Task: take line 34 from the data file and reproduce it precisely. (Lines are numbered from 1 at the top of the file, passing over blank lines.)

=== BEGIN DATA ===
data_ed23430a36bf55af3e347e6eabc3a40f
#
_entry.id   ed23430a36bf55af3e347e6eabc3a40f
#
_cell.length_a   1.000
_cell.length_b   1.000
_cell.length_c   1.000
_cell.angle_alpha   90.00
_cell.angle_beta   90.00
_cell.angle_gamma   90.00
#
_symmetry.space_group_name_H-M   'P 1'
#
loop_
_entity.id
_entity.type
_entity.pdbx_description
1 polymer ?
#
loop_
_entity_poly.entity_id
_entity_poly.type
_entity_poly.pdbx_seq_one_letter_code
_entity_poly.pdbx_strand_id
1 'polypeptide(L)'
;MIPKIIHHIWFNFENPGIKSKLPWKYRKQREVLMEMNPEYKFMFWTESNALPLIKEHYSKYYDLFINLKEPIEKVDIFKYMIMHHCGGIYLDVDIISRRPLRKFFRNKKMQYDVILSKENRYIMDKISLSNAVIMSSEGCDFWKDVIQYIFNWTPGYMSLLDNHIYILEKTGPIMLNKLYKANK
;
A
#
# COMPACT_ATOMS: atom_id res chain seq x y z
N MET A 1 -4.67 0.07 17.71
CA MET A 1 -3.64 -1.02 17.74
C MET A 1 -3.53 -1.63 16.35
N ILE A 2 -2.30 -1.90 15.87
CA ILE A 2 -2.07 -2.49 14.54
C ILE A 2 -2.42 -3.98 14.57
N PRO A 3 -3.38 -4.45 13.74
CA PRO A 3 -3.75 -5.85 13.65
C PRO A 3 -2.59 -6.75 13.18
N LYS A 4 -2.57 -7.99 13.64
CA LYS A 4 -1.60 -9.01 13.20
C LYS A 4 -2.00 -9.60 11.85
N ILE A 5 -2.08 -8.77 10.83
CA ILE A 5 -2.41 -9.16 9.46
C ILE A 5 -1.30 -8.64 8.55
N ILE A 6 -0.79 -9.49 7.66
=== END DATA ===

N ILE A 2 -2.30 -1.90 15.87